IT SEEMS like only yesterday when life was frenzied, harried and we realize now, also rather excessive. With each day, our to-do lists grew longer and became more and more implausible to get done.
Almost like running a race with no finish line. Or like climbing a mountain that becomes insurmountable through time. No wonder we were exhausted.
We thrive in the hive of never-ending goals, tasks and activities. At the end of the day, we feel prolific, effective, accomplished but also beat, burnt-out and broken down.
And then, all of a sudden, coronavirus happened. And just like that—we stopped—we stopped running the race that had no finish line. In our wildest dreams, we never imagined such a spectacle.
But it makes you realize that nothing is impossible.
Overnight, our lives were overturned, our plans upended. The world stopped. Wildlife, unviewed, undisturbed, uninterrupted, reproduced. The skies breathed. The mountains became visible—once more. And if only for a brief moment in time, the streets were silent and free of fumes. For me, those moments were golden.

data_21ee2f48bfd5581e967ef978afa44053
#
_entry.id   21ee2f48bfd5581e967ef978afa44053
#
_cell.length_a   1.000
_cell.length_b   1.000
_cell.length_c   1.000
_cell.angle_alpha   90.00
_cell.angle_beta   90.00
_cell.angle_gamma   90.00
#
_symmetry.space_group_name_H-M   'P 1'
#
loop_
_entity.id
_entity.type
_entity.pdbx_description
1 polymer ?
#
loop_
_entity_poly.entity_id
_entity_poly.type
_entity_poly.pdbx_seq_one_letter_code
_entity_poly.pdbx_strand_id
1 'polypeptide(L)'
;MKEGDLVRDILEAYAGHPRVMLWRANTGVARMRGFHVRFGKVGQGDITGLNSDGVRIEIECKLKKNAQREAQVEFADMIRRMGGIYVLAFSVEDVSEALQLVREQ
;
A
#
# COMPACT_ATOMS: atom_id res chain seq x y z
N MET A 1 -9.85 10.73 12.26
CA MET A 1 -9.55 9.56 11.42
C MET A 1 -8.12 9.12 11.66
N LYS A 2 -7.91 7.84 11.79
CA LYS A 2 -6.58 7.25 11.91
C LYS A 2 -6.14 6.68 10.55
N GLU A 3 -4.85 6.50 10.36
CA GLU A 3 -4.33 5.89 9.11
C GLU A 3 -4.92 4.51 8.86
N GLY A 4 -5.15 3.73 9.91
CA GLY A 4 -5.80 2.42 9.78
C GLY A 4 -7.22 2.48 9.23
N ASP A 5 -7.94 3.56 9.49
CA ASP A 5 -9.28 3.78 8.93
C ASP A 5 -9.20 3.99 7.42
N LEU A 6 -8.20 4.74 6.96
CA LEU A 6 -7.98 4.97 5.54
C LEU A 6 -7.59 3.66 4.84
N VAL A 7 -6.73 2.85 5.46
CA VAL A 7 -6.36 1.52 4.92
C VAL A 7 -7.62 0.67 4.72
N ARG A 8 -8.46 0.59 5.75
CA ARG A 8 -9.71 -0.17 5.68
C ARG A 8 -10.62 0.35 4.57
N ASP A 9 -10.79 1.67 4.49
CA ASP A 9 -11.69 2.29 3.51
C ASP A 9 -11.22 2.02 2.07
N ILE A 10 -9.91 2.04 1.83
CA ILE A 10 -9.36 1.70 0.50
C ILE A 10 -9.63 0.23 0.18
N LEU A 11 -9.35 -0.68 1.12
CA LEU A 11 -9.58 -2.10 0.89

Never in our wildest dreams did we imagine being in the midst of a pandemic.
Sometimes, we need to push the pause button. The pandemic did it for us. And perhaps, we should be grateful. Because for what it’s worth, this pandemic has allowed us to pause and ponder—about what, in the end, really matters.
Sheltering at home, we went on cleaning sprees that uncovered a treasure trove of unused or barely-used stuff gathering dust in our shelves—irrefutable proof of our lives of excess. And this gave birth to the still growing number of barter and trading sites online.
We live with so much excess yet we can actually live with so much less.
I know it’s not for everyone but I love this unexpected and extended season of no socials. Imagine the savings in the last five months from a life of only essential shopping.
I can almost hear my business maven sister saying, “Are you mad? These austerity measures are unbearable for the economy.”
But from a personal standpoint, the savings generated by this season of regulated movement and prohibited socializing is just remarkable.
I am loving this period of austerity.
But this pandemic has also brought us great loss and heartbreak. No doubt, we will carry this pain with us for the rest of our lives. But I hold on to the faith that no matter what happens, we will overcome.
It seems like only yesterday when I was running a race with no finish line. For me, it has always been—so many things to do, so little time.
Maybe, I don’t have to do it all—after all. Perhaps, I should just do the things that become me—not the ones that break me.
After all, it’s not just what we do. It’s also what we become.